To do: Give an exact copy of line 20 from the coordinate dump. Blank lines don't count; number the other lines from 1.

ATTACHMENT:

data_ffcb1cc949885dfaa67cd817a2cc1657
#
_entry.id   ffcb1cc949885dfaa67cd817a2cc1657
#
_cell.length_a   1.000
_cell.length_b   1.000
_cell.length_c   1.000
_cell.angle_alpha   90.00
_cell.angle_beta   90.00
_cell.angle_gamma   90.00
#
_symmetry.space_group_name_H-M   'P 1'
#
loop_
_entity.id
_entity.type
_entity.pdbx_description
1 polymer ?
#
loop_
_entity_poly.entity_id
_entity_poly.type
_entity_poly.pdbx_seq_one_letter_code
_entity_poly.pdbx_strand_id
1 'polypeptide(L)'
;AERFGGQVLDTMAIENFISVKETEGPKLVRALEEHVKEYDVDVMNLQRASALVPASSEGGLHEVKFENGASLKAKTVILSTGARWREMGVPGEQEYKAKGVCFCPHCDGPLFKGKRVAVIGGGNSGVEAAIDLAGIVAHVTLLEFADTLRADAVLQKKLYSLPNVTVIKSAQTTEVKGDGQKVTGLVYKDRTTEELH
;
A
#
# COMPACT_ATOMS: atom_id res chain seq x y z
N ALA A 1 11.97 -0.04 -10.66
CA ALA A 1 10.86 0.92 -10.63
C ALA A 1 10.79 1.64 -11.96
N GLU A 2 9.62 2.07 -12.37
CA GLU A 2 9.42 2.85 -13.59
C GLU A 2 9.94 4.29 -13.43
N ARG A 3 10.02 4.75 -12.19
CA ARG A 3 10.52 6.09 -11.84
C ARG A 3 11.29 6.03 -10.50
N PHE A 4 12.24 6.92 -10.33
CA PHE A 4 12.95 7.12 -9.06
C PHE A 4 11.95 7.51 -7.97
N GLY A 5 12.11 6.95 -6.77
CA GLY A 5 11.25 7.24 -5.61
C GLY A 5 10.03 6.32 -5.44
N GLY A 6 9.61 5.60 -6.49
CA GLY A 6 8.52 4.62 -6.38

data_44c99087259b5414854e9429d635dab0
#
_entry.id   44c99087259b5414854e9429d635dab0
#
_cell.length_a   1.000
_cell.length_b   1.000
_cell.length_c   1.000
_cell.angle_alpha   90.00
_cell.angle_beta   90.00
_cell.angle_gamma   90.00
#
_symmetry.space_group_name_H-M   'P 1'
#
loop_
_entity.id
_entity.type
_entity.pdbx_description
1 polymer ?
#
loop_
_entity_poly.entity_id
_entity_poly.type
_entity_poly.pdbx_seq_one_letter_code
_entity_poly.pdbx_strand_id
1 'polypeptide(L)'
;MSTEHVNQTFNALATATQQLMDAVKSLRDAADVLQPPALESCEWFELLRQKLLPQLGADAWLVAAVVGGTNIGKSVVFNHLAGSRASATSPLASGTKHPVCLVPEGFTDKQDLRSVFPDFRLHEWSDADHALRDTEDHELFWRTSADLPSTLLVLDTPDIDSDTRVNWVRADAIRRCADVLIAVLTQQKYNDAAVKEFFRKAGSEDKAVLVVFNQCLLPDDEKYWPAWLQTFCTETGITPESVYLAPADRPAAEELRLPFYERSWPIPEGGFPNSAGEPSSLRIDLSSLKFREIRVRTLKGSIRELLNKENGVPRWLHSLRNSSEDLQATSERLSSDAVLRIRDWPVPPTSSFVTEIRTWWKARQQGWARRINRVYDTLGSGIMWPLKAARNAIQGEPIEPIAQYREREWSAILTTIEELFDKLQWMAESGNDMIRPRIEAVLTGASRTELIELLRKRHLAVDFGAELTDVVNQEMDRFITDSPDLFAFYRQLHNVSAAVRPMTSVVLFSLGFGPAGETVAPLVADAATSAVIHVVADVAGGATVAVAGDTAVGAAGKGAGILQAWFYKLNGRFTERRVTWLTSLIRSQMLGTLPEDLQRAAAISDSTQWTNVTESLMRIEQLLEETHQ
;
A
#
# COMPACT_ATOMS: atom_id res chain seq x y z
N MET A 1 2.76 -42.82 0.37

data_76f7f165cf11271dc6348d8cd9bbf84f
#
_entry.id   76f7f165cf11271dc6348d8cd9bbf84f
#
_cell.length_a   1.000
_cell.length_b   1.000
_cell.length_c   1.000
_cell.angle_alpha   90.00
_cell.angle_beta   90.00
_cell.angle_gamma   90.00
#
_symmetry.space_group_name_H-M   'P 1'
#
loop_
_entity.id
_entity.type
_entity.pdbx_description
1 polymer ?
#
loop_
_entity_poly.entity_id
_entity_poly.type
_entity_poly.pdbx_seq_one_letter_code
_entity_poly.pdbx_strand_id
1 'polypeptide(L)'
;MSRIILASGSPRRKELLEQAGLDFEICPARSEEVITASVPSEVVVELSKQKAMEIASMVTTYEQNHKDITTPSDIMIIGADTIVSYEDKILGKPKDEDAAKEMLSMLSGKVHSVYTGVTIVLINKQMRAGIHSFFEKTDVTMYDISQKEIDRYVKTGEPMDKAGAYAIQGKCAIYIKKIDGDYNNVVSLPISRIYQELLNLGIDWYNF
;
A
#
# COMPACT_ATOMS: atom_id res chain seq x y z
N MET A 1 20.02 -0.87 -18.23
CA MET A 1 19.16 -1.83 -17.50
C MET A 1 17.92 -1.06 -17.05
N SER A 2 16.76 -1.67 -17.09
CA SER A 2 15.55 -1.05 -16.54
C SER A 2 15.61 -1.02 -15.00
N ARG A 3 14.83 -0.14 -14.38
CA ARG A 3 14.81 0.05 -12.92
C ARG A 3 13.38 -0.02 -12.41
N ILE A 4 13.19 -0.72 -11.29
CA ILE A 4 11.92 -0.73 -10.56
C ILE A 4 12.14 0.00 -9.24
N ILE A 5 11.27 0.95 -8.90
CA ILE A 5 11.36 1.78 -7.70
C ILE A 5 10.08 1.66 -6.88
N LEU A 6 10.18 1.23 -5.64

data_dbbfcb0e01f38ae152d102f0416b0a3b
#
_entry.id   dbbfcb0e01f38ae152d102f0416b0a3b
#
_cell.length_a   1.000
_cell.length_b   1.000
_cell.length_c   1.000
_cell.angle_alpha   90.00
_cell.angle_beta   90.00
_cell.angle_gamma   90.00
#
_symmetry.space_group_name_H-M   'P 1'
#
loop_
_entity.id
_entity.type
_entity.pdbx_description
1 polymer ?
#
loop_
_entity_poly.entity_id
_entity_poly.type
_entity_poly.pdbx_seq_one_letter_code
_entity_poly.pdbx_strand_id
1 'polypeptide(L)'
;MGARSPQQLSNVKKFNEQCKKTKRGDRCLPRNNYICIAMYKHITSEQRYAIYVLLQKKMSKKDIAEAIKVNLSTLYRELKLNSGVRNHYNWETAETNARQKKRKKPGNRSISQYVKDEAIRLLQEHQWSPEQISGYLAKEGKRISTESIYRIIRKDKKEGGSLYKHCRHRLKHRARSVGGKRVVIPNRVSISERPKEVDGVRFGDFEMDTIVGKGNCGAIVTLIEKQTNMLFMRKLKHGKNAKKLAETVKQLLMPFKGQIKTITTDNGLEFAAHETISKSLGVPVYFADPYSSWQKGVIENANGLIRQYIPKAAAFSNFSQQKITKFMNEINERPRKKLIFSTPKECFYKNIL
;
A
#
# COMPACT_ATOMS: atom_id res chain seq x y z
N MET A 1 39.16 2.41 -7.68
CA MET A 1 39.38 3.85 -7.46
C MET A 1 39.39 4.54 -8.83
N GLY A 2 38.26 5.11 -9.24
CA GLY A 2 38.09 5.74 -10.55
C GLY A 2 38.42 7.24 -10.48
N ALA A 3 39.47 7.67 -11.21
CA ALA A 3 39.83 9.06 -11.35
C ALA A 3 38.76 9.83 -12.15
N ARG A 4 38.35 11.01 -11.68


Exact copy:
loop_